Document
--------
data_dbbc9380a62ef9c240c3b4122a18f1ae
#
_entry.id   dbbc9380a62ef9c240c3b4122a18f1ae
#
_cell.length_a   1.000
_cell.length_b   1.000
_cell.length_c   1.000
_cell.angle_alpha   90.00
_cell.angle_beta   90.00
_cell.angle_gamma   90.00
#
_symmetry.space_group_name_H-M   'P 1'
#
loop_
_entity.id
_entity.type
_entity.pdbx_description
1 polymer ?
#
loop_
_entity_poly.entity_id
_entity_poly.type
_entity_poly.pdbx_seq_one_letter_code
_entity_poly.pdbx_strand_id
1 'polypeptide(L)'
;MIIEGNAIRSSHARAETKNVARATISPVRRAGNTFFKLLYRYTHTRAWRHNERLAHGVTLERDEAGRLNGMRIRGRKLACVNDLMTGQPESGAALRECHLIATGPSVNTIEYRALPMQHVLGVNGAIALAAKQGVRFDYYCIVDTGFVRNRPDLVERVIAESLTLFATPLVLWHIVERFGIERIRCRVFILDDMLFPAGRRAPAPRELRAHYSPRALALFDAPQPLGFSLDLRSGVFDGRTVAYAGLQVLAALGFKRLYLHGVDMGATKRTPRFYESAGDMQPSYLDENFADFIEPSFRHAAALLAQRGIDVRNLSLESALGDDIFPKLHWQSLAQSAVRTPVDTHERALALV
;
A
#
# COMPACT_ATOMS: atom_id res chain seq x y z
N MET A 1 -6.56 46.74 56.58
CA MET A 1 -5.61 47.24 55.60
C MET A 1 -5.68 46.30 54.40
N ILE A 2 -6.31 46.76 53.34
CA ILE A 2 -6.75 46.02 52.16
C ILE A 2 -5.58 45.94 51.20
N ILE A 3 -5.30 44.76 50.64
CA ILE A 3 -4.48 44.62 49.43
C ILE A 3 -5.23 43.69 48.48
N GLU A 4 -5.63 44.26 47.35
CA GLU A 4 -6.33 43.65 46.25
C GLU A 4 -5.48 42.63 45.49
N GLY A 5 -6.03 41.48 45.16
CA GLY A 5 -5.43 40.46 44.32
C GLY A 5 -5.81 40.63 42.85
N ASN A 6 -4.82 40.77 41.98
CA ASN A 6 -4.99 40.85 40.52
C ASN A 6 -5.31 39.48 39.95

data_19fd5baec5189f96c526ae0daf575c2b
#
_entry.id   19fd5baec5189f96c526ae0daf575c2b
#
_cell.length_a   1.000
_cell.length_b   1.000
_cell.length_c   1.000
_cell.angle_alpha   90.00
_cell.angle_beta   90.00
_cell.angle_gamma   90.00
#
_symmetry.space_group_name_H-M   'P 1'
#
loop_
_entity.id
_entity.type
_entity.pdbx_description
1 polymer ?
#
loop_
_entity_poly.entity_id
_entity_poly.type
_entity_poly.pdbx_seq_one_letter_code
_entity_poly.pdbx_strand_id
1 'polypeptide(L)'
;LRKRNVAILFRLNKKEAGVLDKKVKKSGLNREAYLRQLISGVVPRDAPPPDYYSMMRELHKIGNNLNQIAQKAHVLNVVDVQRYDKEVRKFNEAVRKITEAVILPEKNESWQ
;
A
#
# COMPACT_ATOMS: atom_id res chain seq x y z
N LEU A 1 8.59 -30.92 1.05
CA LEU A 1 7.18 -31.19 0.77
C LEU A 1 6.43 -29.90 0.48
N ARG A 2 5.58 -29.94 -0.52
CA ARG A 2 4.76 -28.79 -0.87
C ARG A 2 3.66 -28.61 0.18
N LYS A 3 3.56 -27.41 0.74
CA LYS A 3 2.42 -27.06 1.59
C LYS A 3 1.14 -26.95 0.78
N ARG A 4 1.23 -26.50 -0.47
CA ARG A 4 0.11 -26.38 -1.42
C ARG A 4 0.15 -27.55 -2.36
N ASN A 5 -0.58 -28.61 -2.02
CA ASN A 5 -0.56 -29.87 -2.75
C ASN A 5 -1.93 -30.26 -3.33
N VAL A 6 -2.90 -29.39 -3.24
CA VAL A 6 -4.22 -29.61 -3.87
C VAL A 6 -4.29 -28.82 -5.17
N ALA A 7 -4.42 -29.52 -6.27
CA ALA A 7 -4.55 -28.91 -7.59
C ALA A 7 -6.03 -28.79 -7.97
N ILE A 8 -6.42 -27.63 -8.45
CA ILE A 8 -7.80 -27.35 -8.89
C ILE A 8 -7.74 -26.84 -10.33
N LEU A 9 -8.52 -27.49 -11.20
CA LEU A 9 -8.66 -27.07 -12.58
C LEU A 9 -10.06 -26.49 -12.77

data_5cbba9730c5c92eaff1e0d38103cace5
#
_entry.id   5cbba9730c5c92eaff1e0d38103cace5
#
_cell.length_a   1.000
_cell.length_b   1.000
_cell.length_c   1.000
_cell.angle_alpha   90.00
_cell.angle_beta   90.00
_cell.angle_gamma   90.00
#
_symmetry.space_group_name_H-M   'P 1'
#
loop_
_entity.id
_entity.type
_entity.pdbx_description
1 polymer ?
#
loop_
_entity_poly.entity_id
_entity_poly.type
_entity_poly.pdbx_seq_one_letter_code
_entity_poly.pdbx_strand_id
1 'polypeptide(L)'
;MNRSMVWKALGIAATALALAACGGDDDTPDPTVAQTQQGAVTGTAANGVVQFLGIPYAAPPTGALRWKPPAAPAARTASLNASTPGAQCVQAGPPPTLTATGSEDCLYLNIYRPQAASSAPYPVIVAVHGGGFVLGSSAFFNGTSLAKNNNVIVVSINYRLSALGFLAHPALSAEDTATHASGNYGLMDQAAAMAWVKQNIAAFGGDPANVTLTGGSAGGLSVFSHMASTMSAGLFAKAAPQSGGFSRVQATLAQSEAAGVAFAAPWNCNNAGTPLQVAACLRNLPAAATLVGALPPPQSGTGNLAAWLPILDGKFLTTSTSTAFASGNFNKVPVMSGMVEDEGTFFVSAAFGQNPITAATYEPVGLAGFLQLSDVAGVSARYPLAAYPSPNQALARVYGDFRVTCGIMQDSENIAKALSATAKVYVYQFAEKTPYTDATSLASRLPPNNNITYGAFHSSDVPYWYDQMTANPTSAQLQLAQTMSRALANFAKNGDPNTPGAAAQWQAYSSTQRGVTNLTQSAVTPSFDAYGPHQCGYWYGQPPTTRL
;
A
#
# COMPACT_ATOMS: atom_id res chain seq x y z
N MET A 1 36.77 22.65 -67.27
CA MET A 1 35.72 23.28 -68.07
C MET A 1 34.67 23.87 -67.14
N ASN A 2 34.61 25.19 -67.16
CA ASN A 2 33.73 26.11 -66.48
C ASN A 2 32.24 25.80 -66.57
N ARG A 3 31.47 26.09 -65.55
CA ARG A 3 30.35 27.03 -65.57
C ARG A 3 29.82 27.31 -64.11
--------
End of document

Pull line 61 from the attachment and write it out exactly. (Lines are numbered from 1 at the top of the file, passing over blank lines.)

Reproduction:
#